10 top tips on how to develop your commercial awareness

‘Commercial awareness’ is a phrase you will hear a lot when researching law firms, especially City and international firms. Commercial awareness essentially means an understanding of how businesses operate and what are is currently going on in the business world. When it comes to applying for training contracts, to demonstrate commercial awareness you will need to show that you understand how law firms interact with other industries.

1) Read the news

The news provides context to the legal advice a solicitor may have to provide to a client. You should read the business section of a quality newspaper on a daily basis in order to ensure that you know the latest deals and disputes occurring across the world, as well as the latest government policies being implemented. To further boost your understanding, read the newspaper editorials and opinion pieces so that you can formulate your own view on the latest commercial affairs taking place.

2) Undertake non-legal work

Don’t underestimate the power of a part-time job. Working in a shop, restaurant or call centre or anywhere that leads to direct contact with customers/clients and management will improve your commercial awareness. You will be able to better understand a client’s needs and expectations, as well as the important decisions management have to take in order to meet them.

3) Attend firm open days

A firm open day can often be the best way to find out what particular deals a firm is working on. At such events lawyers are often willing to discuss the work they have recently done, as well as the challenges they faced. This affords you an insight into the commercial world from the perspective of someone working on the front line. Sometimes a firm will host a panel discussion or talk which is themed around a particular topic or sector. At events such as these you can often gain more insight than would be obtained simply from reading the newspapers.

4) Research the firm you are applying to

Research the structure of a firm. Undertaking such research enables you to learn more about the practices of a firm. Remember that law firms are businesses, too and their working methods are likely to be, in principle, replicated by companies working in other sectors. If you do find differences in working practices between companies then you will be in a better position to explain how a firm should operate and distinguish itself from its competitors, impressing interviewers.

5) Find aspects of the business world that interest you

Follow a market or sector that interests you by reading specialist and trade publications. Most firms specialise, or have an especially strong reputation, in a particular sector or area of law. Therefore, conduct a thorough analysis of that sector, the major companies in the market and how they differentiate between themselves as well as the challenges they may face in the future. Make sure to undertake such research over a sustained period of time. Interviewers can easily identify those candidates who may have swotted up on a particular topic just the night before.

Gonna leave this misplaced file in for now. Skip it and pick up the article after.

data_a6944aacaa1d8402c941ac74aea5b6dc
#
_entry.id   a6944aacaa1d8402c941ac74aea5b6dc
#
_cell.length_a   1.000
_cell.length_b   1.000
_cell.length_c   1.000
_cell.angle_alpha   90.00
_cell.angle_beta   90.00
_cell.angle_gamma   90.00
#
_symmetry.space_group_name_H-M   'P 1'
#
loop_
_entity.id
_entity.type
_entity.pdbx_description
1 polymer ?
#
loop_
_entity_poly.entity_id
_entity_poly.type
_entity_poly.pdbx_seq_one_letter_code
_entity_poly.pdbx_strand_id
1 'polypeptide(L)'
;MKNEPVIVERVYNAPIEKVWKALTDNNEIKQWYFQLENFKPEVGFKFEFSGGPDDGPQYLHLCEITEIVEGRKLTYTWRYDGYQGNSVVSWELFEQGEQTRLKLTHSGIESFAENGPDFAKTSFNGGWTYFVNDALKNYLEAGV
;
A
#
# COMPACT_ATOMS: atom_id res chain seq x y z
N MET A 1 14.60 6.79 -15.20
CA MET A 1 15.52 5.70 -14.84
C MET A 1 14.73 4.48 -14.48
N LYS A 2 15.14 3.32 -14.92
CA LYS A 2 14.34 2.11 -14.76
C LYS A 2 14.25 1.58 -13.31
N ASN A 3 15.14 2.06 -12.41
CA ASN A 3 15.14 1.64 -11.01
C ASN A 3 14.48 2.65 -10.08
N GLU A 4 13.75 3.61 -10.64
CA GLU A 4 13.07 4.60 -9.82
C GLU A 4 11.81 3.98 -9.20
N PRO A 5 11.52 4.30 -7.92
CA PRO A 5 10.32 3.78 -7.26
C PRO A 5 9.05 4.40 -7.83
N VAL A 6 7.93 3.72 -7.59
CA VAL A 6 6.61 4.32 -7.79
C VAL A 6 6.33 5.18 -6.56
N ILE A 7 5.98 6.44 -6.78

6) Brush up on basic numeracy skills

Good numeracy skills are often underestimated by potential applicants. Most assessment centres and interviews will involve at least one question requiring some numerical calculation. Remember the deals which firms work on involve big numbers, so failing to solve a simple maths problem can put off interviewers.

7) Join a business society

Joining a business- or enterprise-based student society is an easy way to gain access to firm presentations and company workshops. Such societies often organise entrepreneurial activities, be that through a ‘negotiations competition’ or a Dragon’s Den style project pitch. These types of activities can help you get into the mindset of pitching to clients and meeting client expectations. You will often find that negotiation activities make up an important part of a vacation scheme or an assessment day too, so the more practice you get beforehand, the better.

8) Gain a position of responsibility

Take on a position of responsibility, either as a committee member of a student society or as a volunteer. University societies are often run like small companies, requiring internal management, providing services for members and liaising with external organisations in order to negotiate venues or sponsorship deals. Working within a society can help you develop the communication and analytical skills necessary to work in a commercially-orientated organisation.

9) Undertake sector-related work experience

Before applying to a firm, you should develop commercial awareness in the particular sector or area of law the firm specialises in. For instance, if you want to apply to a firm specialising in financial services, it’s important to have  knowledge of the financial sector. Working in a high street retail bank, an insurance company or in an accountancy firm could give you an insight into the industry.

10) Don’t overthink it

It’s important that you don’t undertake all these activities as a simple tick-box exercise. If you don’t have time to do all of the above (students and career changers tend to have busy schedules!),  focusing on some of these activities and completing them to a high standard will ensure that you’re in a strong position to explain them at your interview.